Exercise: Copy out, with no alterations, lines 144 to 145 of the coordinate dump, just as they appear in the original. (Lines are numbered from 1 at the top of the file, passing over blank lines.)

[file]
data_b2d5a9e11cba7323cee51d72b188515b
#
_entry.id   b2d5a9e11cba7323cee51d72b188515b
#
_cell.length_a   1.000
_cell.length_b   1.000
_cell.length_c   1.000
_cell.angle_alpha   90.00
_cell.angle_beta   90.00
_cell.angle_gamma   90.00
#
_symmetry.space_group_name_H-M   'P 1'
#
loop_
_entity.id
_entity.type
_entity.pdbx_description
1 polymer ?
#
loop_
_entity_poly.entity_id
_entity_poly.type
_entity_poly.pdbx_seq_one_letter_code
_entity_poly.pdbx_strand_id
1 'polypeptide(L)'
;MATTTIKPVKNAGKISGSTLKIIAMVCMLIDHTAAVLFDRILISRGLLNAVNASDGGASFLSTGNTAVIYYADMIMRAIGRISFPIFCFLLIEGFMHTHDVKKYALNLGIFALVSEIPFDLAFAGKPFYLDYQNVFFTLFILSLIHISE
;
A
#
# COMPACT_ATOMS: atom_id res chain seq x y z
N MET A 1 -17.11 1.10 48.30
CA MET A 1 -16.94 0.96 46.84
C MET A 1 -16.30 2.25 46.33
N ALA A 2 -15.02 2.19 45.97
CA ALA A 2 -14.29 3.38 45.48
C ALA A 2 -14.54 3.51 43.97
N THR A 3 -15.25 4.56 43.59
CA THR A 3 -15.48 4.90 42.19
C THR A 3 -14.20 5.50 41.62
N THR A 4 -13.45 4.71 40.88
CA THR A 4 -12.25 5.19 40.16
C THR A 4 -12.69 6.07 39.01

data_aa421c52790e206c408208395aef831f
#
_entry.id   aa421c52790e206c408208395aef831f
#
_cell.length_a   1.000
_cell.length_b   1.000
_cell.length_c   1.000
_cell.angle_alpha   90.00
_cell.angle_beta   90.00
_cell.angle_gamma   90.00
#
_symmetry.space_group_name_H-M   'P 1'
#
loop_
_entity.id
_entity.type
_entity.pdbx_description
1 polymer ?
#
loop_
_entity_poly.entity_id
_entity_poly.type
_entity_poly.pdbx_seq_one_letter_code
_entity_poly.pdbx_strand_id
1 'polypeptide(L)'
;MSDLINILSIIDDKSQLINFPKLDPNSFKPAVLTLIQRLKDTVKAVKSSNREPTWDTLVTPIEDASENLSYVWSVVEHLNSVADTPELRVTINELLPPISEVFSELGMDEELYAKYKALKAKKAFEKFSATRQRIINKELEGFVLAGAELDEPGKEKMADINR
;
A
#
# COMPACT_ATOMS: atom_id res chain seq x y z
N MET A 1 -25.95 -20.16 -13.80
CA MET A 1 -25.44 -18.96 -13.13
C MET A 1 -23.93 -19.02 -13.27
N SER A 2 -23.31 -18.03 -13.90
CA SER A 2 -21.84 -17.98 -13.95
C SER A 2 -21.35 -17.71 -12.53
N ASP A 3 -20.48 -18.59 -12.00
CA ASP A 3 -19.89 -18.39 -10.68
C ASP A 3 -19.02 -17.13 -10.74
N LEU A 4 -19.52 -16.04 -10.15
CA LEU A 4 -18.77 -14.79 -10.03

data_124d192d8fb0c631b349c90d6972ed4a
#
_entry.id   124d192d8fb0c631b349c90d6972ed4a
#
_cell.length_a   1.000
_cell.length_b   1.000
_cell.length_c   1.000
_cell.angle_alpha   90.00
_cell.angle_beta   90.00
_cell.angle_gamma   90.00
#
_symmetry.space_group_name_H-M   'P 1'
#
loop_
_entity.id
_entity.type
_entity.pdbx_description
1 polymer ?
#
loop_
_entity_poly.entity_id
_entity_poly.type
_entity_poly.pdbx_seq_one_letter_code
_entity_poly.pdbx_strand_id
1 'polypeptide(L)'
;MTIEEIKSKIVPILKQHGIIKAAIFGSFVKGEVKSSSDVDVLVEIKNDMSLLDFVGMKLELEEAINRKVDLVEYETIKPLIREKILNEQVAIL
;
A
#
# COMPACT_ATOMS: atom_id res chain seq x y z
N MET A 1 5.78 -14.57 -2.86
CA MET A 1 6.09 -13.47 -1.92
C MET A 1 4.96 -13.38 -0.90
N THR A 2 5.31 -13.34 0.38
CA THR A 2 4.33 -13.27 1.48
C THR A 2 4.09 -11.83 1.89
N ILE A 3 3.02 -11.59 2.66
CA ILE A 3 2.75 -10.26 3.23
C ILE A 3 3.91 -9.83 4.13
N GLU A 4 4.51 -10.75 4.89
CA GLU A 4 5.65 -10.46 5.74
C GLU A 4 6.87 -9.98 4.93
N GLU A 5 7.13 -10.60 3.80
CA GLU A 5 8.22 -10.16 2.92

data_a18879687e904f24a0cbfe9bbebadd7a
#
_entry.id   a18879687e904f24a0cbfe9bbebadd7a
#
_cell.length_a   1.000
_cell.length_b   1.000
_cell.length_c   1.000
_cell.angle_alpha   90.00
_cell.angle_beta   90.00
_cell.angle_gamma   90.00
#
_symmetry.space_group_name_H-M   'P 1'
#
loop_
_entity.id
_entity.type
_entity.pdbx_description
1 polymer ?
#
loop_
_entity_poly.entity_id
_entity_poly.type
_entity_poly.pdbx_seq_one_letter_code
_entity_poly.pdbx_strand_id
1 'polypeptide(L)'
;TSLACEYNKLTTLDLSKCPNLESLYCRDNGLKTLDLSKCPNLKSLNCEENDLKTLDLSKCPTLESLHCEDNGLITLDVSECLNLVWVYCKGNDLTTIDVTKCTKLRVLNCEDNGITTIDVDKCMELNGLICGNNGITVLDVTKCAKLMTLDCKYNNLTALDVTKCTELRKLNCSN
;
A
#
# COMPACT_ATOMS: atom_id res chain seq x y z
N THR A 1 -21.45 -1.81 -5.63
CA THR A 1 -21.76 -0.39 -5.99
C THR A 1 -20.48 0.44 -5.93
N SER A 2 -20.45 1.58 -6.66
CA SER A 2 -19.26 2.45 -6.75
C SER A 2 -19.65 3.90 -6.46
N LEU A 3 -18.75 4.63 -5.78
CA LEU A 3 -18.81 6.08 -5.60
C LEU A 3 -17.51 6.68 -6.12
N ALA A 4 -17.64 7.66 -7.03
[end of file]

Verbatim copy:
_entity.pdbx_description
1 polymer ?